What is Self Esteem?

Self-esteem has gotten a bad rap lately. Some people wonder if kids can have too much self-esteem.  I think it depends on what people mean by “self-esteem.”  If people understand self-esteem to mean that we are all winners all the time and therefore are entitled to praise and adoration no matter what, then YES children can have too much self-esteem.  This kind of unrealistic message creates a sense of entitlement in children that they should be given privileges, praise, and awards for just existing.  The end result of this will be children who lack self-respect, self-discipline, and motivation. To me,
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Categories: Children, Mental Health, and Personal Growth.

Don’t Give Up!

When life has dealt you an unexpectedly bad hand, its natural to have the quitting impulse.  The quitting impulse, when followed through with, is too often a miscarriage of destiny and God’s plans for your life.  This can range from quitting a game before it ends, ending a marriage prematurely, to suicide.    Don’t give up and quit before expending every resource and every option to succeed, to finish well. The Quitter By: Robert Service When you’re lost in the Wild, and you’re scared as a child, And Death looks you bang in the eye, And you’re sore as a boil,
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Categories: Family, Marriage, Mental Health, and Personal Growth.

Adults Need Recess Too!

Yesterday at the office the nurses decided they needed a break.  After they stepped outside for some fresh air, they observed the leaves falling steadily from a nearby tree.  On a whim, they decided to try and see how many leaves they could catch before they fell to the ground.  They were darting around and laughing for about 5 minutes.  Then, they came back inside and went straight to work.  I asked them about it later, and they both said that afterwards they felt mentally and physically refreshed. They were also a lot more cheerful! This break in the daily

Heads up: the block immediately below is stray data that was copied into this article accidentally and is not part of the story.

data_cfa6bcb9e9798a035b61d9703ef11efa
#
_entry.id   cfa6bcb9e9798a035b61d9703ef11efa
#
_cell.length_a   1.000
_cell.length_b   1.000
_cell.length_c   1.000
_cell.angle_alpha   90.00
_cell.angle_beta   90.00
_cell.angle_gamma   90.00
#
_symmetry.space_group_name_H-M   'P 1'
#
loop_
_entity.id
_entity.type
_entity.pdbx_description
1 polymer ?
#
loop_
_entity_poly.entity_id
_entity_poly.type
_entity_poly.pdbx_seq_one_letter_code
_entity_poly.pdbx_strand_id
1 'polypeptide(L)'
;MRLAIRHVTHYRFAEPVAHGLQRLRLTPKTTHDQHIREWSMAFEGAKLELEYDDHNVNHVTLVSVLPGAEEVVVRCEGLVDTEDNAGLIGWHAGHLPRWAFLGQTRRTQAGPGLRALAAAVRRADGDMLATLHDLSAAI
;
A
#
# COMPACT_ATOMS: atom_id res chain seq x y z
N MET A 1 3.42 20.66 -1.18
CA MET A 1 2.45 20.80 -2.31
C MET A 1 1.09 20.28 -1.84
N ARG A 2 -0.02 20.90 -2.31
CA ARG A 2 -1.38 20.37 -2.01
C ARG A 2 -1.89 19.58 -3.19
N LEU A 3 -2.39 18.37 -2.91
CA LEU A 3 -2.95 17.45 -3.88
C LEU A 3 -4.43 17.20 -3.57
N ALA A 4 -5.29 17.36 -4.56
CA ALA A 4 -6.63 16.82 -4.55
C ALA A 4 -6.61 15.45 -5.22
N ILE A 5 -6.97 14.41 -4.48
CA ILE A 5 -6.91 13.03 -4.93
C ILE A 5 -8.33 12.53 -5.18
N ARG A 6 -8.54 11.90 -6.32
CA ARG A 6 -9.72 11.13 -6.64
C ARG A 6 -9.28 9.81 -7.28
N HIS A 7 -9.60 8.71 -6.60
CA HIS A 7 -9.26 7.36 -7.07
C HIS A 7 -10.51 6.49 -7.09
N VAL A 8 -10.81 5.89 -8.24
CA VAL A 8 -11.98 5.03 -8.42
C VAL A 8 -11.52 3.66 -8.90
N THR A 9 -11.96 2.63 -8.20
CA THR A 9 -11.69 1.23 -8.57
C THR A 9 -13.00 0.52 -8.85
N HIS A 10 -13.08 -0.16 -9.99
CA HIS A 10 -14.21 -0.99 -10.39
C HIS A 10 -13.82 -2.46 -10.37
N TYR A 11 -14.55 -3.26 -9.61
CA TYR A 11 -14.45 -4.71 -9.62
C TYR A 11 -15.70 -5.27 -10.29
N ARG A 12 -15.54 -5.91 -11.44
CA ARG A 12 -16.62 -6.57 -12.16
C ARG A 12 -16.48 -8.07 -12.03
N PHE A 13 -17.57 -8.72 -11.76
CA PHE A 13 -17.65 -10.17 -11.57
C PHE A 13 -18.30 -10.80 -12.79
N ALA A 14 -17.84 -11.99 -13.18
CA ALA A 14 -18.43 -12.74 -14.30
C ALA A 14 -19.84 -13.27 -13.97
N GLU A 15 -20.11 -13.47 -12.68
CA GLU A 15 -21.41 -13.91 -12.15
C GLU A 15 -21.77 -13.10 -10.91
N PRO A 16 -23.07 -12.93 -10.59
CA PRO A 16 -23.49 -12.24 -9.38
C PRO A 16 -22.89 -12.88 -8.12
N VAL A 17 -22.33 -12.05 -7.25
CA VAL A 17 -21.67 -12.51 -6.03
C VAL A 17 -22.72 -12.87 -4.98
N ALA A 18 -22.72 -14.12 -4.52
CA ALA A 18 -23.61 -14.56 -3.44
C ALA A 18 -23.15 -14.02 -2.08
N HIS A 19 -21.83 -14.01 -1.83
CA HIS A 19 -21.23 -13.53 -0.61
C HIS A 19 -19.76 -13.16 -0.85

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Categories: Mental Health, Personal Growth, and Stress.

Problem Behavior: Reaction to a Situation or a Disorder?

Imagine this scenario: A 9 year old boy we’ll call “David” is brought in for counseling.  His parents are concerned about his angry outbursts.  They describe him as usually a mild-mannered and well-behaved child until this last year.  The parents have been getting reports from his 3rd grade teacher that David often fidgets, blurts out answers impulsively, “seems to be in his own world” too much and such things.  They became alarmed when the teacher suggested they have David tested for ADHD. At home, the mother reports that David has been having trouble sleeping. Most nights David climbs into bed
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Categories: Childhood Disorders, Family, Mental Health, Parenting, Stress, and Transitions / Change.

Taming the “Me” Monster: Getting out of your Self.

A friend/colleague and I recently had a discussion about motivational speakers and televangelists who try to convince us that we deserve to be happy and are entitled to serenity.  While this is an attractive concept, it can actually rob us from living a full and whole life.  This sounds paradoxical, but really the more we focus on ourselves and our own happiness the more elusive it becomes.  Maybe people don’t know what they are looking for, in fact I’m sure this is often the case.  Henry David Thorough is quoted as follows about happiness: “Happiness is like a butterfly: the
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Categories: Faith issues, Mental Health, Personal Growth, and Stress.

Summer: Give Your Kids Some Free Time!

Summertime is upon us.  With summer comes a relaxing of the schedule – more time to lollygag and slow down the pace of life.  At least it used to be that way!  When I was a kid, I rode my bike all over town.  I spent days at the city pool.  Some days I was bored out of my mind, though.  Now that you’re a parent, do you see your kids lollygagging through summer the way you did as a kid?  Probably not. There is a growing trend in middle-class America towards structured activities and programs for children; from sports
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Categories: Children, Family, Managing Media, Mental Health, and Parenting.